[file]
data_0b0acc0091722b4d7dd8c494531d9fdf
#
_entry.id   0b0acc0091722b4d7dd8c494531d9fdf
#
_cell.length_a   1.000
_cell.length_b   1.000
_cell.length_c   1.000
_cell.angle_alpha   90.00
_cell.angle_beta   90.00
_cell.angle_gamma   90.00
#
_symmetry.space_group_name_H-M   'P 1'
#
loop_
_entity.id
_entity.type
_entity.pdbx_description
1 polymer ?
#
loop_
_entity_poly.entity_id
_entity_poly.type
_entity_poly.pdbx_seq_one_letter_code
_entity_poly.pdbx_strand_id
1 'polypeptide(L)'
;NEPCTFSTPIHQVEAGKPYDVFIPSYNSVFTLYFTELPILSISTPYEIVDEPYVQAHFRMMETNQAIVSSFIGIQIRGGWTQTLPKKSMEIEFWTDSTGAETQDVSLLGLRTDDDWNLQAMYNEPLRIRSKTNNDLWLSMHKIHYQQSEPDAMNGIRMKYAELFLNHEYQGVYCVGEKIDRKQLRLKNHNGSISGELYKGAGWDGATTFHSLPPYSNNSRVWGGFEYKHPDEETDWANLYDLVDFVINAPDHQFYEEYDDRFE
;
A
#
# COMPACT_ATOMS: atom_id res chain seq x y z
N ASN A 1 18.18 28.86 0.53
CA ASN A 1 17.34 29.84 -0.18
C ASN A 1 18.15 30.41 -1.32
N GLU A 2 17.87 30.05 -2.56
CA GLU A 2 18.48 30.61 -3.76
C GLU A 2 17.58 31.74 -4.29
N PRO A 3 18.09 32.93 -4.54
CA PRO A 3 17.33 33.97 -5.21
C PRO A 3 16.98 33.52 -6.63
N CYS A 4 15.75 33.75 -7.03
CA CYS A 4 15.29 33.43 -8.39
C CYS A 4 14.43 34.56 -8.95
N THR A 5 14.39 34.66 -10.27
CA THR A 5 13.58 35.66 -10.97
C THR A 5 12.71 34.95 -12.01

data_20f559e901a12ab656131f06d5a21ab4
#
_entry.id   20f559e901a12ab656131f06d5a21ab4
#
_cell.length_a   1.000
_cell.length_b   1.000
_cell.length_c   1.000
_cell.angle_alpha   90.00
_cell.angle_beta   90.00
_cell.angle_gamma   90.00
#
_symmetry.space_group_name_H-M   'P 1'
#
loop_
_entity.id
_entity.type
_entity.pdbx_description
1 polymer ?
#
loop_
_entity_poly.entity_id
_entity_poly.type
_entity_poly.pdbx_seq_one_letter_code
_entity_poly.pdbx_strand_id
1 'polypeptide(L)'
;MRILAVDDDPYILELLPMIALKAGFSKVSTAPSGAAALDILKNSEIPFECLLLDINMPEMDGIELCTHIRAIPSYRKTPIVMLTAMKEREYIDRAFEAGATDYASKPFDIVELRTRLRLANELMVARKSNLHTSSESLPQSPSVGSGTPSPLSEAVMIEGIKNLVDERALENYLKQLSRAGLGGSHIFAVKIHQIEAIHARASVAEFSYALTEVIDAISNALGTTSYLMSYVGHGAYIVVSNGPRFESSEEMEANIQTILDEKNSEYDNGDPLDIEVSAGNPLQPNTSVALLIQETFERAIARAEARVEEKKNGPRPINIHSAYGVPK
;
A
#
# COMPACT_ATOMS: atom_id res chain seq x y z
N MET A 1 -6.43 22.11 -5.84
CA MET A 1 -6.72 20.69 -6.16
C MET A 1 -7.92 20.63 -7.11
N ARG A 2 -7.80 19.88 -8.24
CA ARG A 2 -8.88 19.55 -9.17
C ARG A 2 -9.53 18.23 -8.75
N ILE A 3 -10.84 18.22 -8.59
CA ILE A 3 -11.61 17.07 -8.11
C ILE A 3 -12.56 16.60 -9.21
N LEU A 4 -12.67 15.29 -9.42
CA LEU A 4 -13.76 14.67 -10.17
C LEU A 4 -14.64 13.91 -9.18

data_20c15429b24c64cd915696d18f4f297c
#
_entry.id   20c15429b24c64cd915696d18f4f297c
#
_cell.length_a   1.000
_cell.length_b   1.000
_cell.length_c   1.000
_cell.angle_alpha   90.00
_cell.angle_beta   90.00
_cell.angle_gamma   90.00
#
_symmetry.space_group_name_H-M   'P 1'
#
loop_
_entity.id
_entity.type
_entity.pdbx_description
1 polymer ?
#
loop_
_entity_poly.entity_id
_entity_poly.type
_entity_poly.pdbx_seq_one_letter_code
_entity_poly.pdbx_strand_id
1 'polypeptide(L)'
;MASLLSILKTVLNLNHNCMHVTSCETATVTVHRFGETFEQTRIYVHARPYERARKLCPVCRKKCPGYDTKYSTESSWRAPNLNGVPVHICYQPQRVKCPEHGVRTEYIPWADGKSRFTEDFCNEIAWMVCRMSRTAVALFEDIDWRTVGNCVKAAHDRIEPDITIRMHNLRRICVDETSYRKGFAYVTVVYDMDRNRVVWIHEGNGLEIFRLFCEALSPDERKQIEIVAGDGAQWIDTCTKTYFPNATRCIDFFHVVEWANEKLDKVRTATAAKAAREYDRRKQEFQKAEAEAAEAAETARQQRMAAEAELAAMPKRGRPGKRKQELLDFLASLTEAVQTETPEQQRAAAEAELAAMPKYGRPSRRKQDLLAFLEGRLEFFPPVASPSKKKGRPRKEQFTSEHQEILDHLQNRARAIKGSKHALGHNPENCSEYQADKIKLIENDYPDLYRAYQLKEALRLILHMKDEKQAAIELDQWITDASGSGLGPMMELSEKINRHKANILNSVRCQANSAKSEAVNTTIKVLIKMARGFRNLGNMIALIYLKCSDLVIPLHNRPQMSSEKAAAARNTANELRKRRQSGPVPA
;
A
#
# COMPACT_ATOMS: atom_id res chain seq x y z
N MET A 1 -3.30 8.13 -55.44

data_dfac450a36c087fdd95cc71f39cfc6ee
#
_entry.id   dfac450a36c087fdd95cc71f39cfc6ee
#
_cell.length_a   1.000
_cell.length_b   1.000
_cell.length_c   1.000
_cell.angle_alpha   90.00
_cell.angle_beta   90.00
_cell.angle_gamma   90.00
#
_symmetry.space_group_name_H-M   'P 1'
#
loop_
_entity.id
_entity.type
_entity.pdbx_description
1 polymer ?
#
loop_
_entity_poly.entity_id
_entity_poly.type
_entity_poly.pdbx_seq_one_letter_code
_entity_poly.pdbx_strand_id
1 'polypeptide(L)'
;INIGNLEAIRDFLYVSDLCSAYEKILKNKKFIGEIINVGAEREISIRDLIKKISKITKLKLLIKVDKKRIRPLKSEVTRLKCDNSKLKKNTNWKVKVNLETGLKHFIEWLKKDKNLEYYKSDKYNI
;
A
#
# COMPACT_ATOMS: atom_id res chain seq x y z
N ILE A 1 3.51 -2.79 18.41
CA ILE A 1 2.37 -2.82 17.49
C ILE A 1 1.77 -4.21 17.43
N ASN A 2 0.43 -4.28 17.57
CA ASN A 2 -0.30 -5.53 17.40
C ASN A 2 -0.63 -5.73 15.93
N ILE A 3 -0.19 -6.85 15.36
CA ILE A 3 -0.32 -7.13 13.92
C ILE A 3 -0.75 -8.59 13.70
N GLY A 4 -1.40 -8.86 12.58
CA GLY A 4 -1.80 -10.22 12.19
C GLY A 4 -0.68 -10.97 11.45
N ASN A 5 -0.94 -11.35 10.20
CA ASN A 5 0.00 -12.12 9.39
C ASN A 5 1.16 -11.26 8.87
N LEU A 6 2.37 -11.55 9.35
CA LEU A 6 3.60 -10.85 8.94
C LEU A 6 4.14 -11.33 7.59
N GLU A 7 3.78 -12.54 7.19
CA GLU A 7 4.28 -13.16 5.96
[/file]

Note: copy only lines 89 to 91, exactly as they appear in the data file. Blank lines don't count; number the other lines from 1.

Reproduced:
#
_entry.id   20c15429b24c64cd915696d18f4f297c
#